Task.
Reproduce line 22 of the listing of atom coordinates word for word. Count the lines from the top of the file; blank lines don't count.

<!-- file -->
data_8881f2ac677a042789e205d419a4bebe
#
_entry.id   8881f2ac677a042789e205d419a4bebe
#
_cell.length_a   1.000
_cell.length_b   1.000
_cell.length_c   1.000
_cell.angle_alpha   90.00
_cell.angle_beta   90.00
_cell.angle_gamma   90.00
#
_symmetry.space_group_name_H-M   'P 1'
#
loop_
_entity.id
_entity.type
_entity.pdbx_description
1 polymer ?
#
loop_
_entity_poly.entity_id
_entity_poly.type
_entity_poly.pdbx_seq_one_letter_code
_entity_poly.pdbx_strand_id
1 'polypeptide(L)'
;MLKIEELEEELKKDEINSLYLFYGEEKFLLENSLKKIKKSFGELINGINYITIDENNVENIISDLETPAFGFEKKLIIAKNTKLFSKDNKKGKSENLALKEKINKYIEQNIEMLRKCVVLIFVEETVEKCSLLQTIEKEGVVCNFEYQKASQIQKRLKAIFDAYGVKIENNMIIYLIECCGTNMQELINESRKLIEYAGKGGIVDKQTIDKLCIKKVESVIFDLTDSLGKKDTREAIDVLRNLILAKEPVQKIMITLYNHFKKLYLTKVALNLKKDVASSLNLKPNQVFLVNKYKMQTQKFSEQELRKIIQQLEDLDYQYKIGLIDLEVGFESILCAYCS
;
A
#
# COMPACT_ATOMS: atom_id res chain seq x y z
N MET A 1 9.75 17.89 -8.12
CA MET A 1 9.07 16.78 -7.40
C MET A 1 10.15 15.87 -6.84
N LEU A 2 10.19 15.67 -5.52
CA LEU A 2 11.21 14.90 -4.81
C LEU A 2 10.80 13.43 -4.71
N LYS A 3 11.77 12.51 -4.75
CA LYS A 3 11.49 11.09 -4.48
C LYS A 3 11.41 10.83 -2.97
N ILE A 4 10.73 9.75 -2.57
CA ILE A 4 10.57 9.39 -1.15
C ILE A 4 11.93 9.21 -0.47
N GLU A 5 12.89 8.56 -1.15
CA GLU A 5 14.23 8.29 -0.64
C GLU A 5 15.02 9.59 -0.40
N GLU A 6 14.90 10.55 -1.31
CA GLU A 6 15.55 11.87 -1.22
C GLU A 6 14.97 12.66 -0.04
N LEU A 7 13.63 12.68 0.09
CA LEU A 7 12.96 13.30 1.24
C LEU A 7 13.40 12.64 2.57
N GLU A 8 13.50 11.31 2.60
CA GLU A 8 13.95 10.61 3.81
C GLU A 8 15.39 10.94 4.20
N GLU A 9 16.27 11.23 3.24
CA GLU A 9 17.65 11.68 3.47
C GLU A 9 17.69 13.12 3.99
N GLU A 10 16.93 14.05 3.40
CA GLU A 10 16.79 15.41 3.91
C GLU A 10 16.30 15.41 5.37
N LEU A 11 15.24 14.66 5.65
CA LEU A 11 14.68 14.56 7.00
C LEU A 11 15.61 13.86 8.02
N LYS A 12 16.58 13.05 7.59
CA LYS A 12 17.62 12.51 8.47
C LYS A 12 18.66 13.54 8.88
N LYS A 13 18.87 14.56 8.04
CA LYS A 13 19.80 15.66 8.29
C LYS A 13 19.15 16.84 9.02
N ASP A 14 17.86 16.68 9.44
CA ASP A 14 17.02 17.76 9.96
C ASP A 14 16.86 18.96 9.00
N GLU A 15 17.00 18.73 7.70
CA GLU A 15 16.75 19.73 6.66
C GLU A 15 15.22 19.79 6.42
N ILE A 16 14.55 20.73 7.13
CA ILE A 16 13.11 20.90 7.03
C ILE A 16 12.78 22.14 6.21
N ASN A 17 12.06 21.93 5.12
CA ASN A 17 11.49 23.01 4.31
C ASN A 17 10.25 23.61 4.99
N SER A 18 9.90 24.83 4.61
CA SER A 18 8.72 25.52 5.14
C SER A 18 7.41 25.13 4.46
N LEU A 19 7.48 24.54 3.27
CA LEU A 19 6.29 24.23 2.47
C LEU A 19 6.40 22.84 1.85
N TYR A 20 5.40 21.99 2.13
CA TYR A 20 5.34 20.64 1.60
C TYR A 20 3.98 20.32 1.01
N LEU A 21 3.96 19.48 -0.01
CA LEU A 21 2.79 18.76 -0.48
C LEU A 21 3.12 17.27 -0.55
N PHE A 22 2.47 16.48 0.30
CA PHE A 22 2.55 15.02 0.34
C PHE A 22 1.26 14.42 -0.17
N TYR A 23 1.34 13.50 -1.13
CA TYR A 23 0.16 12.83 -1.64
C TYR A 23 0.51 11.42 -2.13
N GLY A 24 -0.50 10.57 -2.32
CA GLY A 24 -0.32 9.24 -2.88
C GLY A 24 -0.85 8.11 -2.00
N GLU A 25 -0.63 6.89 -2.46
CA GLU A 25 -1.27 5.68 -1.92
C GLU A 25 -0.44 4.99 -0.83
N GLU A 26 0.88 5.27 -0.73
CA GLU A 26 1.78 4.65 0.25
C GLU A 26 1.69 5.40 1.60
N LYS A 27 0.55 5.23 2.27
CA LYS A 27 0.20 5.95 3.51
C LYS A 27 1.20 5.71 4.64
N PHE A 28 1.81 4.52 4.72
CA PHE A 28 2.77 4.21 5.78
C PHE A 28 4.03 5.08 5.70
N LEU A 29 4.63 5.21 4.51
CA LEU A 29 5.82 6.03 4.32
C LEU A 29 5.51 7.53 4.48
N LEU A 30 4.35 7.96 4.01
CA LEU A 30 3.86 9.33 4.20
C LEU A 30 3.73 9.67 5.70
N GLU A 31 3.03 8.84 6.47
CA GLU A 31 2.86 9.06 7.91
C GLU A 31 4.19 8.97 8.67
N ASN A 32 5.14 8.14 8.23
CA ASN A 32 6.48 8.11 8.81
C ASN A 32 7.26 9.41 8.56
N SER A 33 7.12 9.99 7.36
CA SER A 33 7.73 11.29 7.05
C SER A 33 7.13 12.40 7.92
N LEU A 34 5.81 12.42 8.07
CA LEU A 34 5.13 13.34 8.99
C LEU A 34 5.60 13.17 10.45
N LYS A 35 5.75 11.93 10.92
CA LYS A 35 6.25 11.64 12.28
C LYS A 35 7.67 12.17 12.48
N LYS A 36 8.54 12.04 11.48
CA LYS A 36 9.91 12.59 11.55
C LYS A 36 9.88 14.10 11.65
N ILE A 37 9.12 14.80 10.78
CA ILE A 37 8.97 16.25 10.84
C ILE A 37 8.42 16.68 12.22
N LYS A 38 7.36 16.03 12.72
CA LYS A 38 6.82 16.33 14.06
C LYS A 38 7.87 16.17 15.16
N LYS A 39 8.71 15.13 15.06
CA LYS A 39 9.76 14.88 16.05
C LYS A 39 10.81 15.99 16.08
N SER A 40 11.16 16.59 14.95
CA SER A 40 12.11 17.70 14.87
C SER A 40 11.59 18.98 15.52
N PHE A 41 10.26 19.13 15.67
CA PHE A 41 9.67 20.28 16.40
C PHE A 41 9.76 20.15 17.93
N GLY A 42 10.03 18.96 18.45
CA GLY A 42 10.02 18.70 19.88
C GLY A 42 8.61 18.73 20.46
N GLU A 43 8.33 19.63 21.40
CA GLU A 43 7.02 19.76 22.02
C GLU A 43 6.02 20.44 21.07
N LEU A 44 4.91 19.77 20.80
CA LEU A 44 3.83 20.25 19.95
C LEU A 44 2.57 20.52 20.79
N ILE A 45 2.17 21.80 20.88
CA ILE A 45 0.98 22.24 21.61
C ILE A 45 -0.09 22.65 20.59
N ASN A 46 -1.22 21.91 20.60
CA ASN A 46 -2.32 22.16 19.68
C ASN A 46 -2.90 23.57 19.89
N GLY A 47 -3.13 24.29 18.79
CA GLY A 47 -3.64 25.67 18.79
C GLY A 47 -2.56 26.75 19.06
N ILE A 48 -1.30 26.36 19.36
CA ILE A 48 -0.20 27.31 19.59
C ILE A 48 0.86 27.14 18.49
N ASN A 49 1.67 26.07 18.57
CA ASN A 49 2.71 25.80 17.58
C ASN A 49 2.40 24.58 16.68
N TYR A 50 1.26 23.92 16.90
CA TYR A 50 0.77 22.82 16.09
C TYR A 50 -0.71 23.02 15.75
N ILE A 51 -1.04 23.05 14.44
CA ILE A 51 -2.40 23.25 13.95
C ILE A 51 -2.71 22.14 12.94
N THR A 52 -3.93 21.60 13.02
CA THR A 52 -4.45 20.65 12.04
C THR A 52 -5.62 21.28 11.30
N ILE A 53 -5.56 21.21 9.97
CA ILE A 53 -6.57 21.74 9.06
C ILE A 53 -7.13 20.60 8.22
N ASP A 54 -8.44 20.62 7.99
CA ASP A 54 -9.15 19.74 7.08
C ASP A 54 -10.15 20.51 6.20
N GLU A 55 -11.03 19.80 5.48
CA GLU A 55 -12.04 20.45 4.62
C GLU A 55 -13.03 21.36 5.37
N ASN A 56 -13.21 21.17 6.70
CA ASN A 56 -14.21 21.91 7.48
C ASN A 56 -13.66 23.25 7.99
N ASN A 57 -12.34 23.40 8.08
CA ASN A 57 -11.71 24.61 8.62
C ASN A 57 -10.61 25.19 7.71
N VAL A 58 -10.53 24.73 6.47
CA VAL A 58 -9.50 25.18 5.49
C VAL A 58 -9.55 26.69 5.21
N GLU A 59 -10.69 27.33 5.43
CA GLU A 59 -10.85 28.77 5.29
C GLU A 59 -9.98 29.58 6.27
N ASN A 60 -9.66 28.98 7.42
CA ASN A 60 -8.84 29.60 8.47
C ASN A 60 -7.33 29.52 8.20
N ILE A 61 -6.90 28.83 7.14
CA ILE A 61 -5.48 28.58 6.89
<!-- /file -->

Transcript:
_entity_poly.type